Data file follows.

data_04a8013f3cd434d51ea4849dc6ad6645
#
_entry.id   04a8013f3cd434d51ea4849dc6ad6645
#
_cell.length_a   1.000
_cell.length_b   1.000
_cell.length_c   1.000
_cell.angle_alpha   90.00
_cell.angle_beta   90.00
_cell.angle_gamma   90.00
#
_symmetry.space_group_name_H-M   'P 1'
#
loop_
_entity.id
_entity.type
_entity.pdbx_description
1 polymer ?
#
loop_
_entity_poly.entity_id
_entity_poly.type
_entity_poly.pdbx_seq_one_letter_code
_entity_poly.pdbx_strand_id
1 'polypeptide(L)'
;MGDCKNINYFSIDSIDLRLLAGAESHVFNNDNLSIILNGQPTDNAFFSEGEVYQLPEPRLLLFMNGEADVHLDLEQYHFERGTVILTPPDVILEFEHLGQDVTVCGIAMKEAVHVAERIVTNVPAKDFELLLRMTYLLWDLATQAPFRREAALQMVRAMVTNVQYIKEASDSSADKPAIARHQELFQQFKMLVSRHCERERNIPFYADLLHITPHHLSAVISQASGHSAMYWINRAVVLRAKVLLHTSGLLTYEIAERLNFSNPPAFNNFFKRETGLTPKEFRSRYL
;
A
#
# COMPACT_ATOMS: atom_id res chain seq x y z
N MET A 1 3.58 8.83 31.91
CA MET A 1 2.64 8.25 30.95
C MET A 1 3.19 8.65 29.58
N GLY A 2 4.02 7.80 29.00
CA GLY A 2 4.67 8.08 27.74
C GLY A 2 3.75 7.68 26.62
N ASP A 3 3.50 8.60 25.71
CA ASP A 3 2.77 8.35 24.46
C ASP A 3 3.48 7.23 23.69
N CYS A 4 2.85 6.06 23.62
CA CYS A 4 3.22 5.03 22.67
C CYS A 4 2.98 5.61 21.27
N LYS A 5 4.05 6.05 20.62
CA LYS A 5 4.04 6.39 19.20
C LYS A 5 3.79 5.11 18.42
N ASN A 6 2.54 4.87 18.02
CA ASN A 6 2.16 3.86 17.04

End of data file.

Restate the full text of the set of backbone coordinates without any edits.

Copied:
data_04a8013f3cd434d51ea4849dc6ad6645
#
_entry.id   04a8013f3cd434d51ea4849dc6ad6645
#
_cell.length_a   1.000
_cell.length_b   1.000
_cell.length_c   1.000
_cell.angle_alpha   90.00
_cell.angle_beta   90.00
_cell.angle_gamma   90.00
#
_symmetry.space_group_name_H-M   'P 1'
#
loop_
_entity.id
_entity.type
_entity.pdbx_description
1 polymer ?
#
loop_
_entity_poly.entity_id
_entity_poly.type
_entity_poly.pdbx_seq_one_letter_code
_entity_poly.pdbx_strand_id
1 'polypeptide(L)'
;MGDCKNINYFSIDSIDLRLLAGAESHVFNNDNLSIILNGQPTDNAFFSEGEVYQLPEPRLLLFMNGEADVHLDLEQYHFERGTVILTPPDVILEFEHLGQDVTVCGIAMKEAVHVAERIVTNVPAKDFELLLRMTYLLWDLATQAPFRREAALQMVRAMVTNVQYIKEASDSSADKPAIARHQELFQQFKMLVSRHCERERNIPFYADLLHITPHHLSAVISQASGHSAMYWINRAVVLRAKVLLHTSGLLTYEIAERLNFSNPPAFNNFFKRETGLTPKEFRSRYL
;
A
#
# COMPACT_ATOMS: atom_id res chain seq x y z
N MET A 1 3.58 8.83 31.91
CA MET A 1 2.64 8.25 30.95
C MET A 1 3.19 8.65 29.58
N GLY A 2 4.02 7.80 29.00
CA GLY A 2 4.67 8.08 27.74
C GLY A 2 3.75 7.68 26.62
N ASP A 3 3.50 8.60 25.71
CA ASP A 3 2.77 8.35 24.46
C ASP A 3 3.48 7.23 23.69
N CYS A 4 2.85 6.06 23.62
CA CYS A 4 3.22 5.03 22.67
C CYS A 4 2.98 5.61 21.27
N LYS A 5 4.05 6.05 20.62
CA LYS A 5 4.04 6.39 19.20
C LYS A 5 3.79 5.11 18.42
N ASN A 6 2.54 4.87 18.02
CA ASN A 6 2.16 3.86 17.04